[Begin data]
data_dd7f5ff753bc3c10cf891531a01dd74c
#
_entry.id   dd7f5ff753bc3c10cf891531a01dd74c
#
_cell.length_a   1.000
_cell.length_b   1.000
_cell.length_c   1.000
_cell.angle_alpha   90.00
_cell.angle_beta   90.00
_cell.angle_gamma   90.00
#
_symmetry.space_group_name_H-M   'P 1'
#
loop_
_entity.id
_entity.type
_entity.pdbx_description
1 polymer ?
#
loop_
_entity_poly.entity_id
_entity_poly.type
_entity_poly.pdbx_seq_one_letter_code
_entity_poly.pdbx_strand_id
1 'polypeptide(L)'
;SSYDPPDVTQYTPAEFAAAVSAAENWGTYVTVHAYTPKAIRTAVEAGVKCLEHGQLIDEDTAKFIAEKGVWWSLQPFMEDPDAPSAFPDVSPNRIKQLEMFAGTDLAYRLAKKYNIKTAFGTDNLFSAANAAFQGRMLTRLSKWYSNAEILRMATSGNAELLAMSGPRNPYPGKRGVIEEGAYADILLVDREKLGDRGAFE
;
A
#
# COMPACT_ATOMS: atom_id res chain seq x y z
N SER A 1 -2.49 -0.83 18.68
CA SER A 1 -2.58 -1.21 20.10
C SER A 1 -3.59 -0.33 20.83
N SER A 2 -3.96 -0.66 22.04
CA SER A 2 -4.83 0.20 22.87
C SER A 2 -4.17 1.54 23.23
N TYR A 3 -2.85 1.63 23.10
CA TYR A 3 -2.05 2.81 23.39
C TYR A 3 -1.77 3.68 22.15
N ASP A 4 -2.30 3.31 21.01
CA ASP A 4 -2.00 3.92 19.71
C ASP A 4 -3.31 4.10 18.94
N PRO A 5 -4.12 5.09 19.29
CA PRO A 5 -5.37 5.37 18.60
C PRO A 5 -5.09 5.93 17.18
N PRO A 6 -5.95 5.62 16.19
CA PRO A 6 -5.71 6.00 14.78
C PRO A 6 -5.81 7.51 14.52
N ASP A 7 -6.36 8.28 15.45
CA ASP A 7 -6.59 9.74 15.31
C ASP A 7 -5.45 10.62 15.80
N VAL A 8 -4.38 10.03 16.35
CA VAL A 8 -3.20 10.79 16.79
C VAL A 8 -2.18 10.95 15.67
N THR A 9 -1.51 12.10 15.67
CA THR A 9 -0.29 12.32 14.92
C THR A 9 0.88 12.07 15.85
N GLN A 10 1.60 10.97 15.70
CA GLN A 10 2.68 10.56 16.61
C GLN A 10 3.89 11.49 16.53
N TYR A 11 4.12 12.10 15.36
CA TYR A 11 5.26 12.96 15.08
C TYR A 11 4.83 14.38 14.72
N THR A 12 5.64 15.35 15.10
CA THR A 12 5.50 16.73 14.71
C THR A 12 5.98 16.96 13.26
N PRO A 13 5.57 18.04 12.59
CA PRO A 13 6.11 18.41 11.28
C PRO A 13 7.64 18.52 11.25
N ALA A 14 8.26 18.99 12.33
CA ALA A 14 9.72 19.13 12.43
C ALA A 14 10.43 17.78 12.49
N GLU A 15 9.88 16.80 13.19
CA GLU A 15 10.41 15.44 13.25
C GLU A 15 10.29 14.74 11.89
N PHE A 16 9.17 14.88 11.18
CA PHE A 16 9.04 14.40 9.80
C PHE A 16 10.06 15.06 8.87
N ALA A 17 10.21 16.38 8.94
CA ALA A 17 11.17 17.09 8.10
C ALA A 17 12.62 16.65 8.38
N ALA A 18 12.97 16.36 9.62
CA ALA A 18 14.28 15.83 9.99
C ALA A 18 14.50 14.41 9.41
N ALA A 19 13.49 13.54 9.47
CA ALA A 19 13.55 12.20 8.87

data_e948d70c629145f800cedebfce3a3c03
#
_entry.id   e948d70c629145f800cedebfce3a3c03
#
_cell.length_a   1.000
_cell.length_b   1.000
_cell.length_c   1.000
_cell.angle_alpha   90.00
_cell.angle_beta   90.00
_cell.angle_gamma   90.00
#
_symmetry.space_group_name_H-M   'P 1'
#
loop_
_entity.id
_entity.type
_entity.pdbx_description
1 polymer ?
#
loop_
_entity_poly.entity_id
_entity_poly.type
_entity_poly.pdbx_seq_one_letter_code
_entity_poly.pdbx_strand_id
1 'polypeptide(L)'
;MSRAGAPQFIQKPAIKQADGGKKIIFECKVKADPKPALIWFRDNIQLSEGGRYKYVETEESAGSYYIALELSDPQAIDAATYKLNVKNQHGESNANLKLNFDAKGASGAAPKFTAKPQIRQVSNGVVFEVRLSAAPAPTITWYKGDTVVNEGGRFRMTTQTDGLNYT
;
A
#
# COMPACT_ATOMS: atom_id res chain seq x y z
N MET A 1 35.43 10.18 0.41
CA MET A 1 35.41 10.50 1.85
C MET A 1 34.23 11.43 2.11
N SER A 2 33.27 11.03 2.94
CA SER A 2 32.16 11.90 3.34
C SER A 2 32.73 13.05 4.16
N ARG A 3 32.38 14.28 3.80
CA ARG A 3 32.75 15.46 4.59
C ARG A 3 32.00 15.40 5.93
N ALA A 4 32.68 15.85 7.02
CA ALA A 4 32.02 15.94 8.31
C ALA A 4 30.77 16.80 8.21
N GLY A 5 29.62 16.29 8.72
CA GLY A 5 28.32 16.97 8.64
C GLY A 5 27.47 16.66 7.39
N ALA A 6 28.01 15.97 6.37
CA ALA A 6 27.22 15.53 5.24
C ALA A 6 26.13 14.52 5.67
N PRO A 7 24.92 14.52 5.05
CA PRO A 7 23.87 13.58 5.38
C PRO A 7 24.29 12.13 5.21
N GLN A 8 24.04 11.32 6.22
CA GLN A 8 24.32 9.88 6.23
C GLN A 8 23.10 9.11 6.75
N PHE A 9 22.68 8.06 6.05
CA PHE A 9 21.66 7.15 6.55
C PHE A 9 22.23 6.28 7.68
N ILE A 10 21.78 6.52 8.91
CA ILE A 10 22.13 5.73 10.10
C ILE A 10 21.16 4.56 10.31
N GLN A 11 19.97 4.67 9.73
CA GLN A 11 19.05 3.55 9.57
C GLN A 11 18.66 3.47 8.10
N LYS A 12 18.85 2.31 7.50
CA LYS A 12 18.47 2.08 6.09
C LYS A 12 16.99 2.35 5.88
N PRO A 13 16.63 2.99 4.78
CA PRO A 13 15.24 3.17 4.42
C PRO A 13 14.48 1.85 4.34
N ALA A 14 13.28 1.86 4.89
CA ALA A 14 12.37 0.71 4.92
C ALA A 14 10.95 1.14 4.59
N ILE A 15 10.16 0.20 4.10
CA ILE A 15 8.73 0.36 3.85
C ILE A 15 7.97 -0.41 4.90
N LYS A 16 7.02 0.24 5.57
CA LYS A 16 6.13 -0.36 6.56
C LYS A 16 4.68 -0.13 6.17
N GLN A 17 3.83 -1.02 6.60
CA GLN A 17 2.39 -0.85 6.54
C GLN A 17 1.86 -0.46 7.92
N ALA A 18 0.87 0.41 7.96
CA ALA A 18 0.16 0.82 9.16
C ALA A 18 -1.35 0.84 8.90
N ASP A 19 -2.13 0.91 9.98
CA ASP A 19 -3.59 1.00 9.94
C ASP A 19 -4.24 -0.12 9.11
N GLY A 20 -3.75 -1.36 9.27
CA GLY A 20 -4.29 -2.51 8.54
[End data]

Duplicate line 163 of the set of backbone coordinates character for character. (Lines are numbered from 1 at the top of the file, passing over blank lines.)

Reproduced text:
CA LYS A 16 6.13 -0.36 6.56